Undersection 13 (1) Sale by description and (2) The Goods will correspond with thedescription, If sale is “bysample as well as by description”The Bulk ofthe goods must correspond with the sample and correspond with the description.Also underSection 14 (3), goods to be fit for a particular purpose, this is “where goodsare sold in the course of a business and the buyer makes known to the sellerany particular purpose for which the good are being bought.The goodsare reasonably fit for that purpose.Except if itis unreasonable for the buyer to rely on the skill of the seller.

     Beforeapplying the relevant legal rules to the scenario, it is important to explainthe legal rules with misrepresentation, a contract may be invalid if it isproved misrepresentation is present. Misrepresentation is defined by Mckendrick(2014)”an unambiguous false statement of fact whichis addressed to the party misled and induces the party to enter into acontract”                                                                      Mckendrick p.576 Representationmay be in writing, oral, or by conduct.

It is generally considered that opinionor intention are not deemed statements of fact.To establishwhether Shahida can take legal action and reach a remedy, it is important toexplore further that if there has been any misrepresentation, if so which typeof misrepresentation has taken place.Fraudulentmisrepresentation, innocent representation, negligent misrepresentation andnegligent misstatement at common law are types of representation. The remedy toaddress any misrepresentation depends on type of misrepresentation, but usuallyconsists of rescission or damages. Recession can be defined as the unmaking ofa contract, to bring back the parties into the position they would have been inprior to entering a contract.To determineif a misrepresentation has taken place in Shahida’s case certain criteria’smust be met to satisfy misrepresentation.

Fraudulentmisrepresentation as defined by Lord Herschel in Derry v Peek (1889) 14 APP cas337, in this particular case, the defendant stated the company had rights touse steam powered trams. However the Board of Trade refused, the claimant had purchasedshares in reliance of the statement and subsequently alleged fraudulent representationby the defendant.The decisionreached was, that the statement was not fraudulent but made in honest belief.”First in order to sustain an actionof deceit, there must be prove of fraud, and nothing short of that will suffice.Secondly, fraud is proved when it is shown that a false representation   has been (1) knowingly, or (2) withoutbelief in its truth, or (3) recklessly, careless whether it be true or false.”    (Derry v Peek (1889) 14 App Cas 337, p.374)Shahida canalso refer to the law relating to misrepresentation, which is mainly found inMisrepresentation Act 1967. Negligent misrepresentation under the MA 1967 s21,is a   statementmade without reasonable grounds for belief in its truth.

The burden of proofbeing on the representor to demonstrate they had reasonable grounds forbelieving the statement to be true.This can beseen in the Howard Marine and Dredging Co Ltd v A Ogden and Sons (Excavations)Ltd (1978), where this case confirms that statutory action has an advantage,also the representor may not escape liability by simply objecting negligence butmust positively prove reasonable grounds of belief.Anothermisrepresentation is innocent misrepresentation, prior to 1963, innocentmisrepresentation was used to describe misrepresentations that were not fraudulent.However the phrase “wholly innocent” should only be found to be applicable tothose misrepresentations which are made without fault. A furthermisrepresentation is negligent misstatement at common law, this is an actiontaken when a party has made a statement carelessly to another party.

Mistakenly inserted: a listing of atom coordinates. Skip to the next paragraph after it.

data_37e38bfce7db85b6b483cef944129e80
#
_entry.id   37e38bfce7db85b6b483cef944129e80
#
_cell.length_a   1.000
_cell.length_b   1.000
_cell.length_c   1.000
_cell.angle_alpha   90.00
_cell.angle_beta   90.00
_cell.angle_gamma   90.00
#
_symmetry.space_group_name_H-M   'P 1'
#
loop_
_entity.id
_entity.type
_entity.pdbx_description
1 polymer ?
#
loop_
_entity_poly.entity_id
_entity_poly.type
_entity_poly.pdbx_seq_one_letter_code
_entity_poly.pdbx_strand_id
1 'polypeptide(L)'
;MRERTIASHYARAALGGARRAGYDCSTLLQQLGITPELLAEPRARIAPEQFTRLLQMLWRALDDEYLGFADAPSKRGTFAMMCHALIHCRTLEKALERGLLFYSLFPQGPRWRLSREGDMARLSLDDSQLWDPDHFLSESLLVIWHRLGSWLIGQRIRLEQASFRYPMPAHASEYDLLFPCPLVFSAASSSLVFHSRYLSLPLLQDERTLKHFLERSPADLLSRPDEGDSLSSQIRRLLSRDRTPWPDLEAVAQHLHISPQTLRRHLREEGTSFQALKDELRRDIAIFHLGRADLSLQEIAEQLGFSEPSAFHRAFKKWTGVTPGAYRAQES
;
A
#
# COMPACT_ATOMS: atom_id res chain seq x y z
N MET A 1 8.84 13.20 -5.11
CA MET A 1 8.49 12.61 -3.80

Where alsothe party has such a relationship to the other, that they owes a duty of caretowards the other party.This negligentmisstatement and negligent misrepresentation are often confused, however thegeneral rule is an action in negligent misrepresentation is between contractingparties. Whereas negligent misstatement maybe invoked whether or not acontractual relationship exists.Looking at Shahida’sscenario it is clear that the two parties have entered into a contract, as bothare regarded as traders, it would be deemed that there is a commercial contractbetween them, a non-consumer contract.

However theterms of the contract must be applied to Shahida’s scenario to reach theappropriate remedy if any and to give the necessary right to the parties ofthis contract.In this scenarioand the express terms used, the contract was made orally, the contract of sale.Shahada specifically expresses an interest to purchase a painting by Hilda desSte Crois and informs this to the sales assistant. Reegan the sales assistant subsequentlyexplains that in his opinion that there is a painting by the designer sherequires. Unknown to him the owner of the art gallery, Benjamin has placed thewrong label. ConsequentlyShahida is impressed with Reegans statement, that she purchases the paintingfor a price of £20,000. With this contract has now been established, howeverfive years later she discovers that the painting is not by Hilda des Ste Crois,this could be considered a breach as she had specifically asked for thedesigner.